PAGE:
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Life Arts    H4'ed 11/7/20

My Dyslexia and Scholarly Vision

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In the 1990s, I felt invisible and destined to take academia by the storm while developing the world's best theology and science. I developed many great ideas and sent out many proposals for books and articles, but I never successfully published any article or book until the 2010s.

I overestimated my strengths and underestimated my weaknesses. I knew I suffered from mild dyslexia after I benefited from early childhood intervention that enabled me to learn how to read. However, I did not fully understand that I possess a rare combination of superior matrix reasoning and a learning disability that causes low-average brain-processing speed, as indicated by recent testing.

1) My childhood and adolescence

Around the age of six in the late 1960s, I remember a kind adult woman who lived two houses down the street. She spent special time with me and even helped me to learn how to ride a bicycle without training wheels. Several years later, I felt surprised when my mom told me that our kind neighbor also worked as my dyslexia therapist. For example, I did not understand that I struggled with a learning disability and that she taught me how to develop communication skills.

During primary- and secondary-school years at the Millburn Township Public Schools in New Jersey, I typically earned grades of Cs, some Bs, and some As in math. I recall the dread of revising papers during secondary school because I always ended up with new typos when I rewrote or retyped a paper. At the time, I did not know I struggled with mild dyslexia while revising papers. I also did not yet imagine the eventual commonplace of personal computers and word processing.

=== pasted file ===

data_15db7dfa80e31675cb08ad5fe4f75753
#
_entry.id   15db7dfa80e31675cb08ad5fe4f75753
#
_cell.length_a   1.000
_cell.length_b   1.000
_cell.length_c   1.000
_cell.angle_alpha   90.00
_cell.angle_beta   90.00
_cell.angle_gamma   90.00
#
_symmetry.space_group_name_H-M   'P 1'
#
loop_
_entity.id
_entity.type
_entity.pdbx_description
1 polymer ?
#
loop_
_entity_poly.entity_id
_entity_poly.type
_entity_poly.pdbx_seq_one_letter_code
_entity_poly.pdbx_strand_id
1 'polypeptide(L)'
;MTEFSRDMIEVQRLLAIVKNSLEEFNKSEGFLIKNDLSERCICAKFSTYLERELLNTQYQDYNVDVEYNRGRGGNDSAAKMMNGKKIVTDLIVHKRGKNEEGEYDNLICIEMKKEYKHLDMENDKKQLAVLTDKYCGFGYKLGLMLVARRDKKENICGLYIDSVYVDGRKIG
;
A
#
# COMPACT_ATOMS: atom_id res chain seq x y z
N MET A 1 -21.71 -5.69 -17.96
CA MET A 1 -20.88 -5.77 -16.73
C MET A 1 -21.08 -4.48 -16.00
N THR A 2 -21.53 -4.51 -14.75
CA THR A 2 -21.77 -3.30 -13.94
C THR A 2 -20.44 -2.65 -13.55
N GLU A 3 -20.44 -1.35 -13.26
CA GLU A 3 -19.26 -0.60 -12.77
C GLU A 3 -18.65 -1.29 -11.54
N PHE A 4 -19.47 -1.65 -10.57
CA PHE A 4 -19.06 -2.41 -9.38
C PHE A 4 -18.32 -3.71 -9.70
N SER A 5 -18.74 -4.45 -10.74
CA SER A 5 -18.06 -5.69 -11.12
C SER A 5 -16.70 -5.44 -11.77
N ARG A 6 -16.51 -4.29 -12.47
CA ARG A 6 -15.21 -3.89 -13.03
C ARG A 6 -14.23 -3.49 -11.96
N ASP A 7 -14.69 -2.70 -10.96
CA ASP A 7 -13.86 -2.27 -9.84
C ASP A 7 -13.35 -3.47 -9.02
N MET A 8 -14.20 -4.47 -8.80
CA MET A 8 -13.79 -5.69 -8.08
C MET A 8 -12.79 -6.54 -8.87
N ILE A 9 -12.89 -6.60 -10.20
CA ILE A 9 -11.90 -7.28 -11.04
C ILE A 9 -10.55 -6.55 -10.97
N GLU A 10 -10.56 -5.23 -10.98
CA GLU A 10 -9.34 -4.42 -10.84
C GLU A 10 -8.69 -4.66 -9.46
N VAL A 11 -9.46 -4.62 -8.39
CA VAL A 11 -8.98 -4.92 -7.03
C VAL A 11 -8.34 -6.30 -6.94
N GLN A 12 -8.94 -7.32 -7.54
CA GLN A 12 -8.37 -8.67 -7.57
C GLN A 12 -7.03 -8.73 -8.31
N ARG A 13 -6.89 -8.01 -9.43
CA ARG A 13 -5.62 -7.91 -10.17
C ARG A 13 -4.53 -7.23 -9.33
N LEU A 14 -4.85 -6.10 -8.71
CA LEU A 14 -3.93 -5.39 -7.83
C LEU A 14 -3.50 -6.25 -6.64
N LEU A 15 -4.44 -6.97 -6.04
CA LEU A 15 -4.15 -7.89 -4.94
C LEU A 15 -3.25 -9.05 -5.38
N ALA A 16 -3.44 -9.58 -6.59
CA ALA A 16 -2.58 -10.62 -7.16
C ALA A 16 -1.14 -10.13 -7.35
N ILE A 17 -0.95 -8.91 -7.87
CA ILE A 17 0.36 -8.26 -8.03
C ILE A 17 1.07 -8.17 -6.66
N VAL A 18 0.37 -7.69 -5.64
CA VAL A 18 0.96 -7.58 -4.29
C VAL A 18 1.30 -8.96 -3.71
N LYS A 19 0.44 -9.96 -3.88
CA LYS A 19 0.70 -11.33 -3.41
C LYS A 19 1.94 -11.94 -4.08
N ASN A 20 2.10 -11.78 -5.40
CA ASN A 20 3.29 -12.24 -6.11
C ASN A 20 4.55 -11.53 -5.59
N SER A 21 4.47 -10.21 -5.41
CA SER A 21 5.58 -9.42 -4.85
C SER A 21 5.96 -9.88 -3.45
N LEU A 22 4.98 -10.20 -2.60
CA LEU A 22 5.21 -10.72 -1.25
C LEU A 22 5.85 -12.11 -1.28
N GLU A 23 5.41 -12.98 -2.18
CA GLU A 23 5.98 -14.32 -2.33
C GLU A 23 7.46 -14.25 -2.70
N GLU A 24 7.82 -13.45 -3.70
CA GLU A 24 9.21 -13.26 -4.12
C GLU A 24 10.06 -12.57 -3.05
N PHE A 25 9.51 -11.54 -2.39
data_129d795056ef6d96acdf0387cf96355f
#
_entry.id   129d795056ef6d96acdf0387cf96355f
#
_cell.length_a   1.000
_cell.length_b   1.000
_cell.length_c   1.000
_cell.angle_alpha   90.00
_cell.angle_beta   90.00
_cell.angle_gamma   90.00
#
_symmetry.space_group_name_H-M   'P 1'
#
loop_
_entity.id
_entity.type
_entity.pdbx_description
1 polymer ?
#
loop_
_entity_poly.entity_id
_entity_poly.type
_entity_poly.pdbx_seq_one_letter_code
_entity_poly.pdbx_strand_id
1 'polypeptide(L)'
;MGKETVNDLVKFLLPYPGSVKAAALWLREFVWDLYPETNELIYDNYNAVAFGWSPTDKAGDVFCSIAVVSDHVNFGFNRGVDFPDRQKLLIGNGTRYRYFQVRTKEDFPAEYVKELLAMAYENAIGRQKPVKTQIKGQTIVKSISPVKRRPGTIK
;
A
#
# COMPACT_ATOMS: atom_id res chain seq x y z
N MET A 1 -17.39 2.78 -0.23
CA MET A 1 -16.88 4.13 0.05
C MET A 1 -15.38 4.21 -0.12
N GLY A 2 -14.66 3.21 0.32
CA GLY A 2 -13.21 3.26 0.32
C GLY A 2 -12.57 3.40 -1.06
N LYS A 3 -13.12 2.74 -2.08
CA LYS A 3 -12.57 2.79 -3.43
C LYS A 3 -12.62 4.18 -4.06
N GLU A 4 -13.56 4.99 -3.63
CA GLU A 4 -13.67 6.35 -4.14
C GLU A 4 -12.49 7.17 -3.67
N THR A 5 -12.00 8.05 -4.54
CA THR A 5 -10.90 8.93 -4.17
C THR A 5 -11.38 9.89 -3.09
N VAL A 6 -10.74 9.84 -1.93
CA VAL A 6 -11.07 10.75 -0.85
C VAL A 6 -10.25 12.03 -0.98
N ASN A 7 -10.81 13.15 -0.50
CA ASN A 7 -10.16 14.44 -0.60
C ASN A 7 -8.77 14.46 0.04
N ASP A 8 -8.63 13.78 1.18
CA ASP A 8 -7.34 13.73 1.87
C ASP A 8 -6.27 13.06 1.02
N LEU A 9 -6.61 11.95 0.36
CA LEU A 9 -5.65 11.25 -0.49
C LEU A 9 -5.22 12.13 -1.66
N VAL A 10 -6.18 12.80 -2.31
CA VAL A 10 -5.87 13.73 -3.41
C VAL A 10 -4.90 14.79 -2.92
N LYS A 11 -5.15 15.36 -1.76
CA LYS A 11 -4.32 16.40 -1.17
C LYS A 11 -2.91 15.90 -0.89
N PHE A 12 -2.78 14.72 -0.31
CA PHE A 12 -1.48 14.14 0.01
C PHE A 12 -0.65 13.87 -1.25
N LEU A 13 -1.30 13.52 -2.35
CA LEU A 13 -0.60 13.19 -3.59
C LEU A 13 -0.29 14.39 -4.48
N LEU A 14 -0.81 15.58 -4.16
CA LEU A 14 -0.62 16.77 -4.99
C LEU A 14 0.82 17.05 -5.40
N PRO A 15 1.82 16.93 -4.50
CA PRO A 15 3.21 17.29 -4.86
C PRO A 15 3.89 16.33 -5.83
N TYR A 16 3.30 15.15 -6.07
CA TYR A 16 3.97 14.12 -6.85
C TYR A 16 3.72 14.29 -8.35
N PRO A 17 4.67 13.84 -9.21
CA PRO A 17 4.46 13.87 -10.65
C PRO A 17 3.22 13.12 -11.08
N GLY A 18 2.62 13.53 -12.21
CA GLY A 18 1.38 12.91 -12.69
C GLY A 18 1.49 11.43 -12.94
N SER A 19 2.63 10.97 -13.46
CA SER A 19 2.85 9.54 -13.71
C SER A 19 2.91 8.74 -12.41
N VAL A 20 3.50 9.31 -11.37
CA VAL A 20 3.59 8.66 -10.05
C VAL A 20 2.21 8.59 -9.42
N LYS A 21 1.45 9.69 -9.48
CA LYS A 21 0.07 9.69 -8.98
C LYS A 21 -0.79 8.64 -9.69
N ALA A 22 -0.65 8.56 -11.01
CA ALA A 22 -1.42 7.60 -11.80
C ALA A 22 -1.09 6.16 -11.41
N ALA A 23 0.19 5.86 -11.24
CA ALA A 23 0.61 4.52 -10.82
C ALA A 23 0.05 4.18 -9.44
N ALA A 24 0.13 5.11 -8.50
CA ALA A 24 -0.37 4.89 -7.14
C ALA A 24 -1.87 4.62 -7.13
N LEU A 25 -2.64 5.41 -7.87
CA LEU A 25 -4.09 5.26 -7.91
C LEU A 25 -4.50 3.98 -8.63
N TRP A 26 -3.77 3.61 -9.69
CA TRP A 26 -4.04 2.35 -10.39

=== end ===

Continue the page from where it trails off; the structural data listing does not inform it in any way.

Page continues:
2) Dropping out of college and then earning a Bachelor of Science

I remember feeling insulted when I started at the Community College of Morris in the fall of 1981 because the college-placement tests put me in both remedial English and remedial math. I understood my slowness in reading and writing, but I entered college as a math major while I scored a respectable 600 on my college-board math SAT. My pride and impatience overwhelmed me. I pushed the college hard enough and started the fall semester taking precalculus instead of the prescribed remedial math. However, I suffered with complex factoring despite excelling in other areas of math. Instead of slowly building up my skills in remedial math, I earned a D in precalculus. Then, I lost patience in calculus 1. For example, I sometimes correctly answered a question while doing all the work in my head but earned few to zero points for a correct answer because I did not show my work. Also, I sometimes showed my work and made a silly error in addition or subtraction that gave me an incorrect answer, but I ended up with more points for some incorrect answers showing my work compared to a correct answer without showing my work.

Now, I look back and see that I overstressed without a clear perspective while I struggled with a learning disability. I could not emotionally handle the dilemma of my problems with calculus, and I loved the entertainment industry far more than mathematics. I dropped out of my calculus class and switched my major to communications.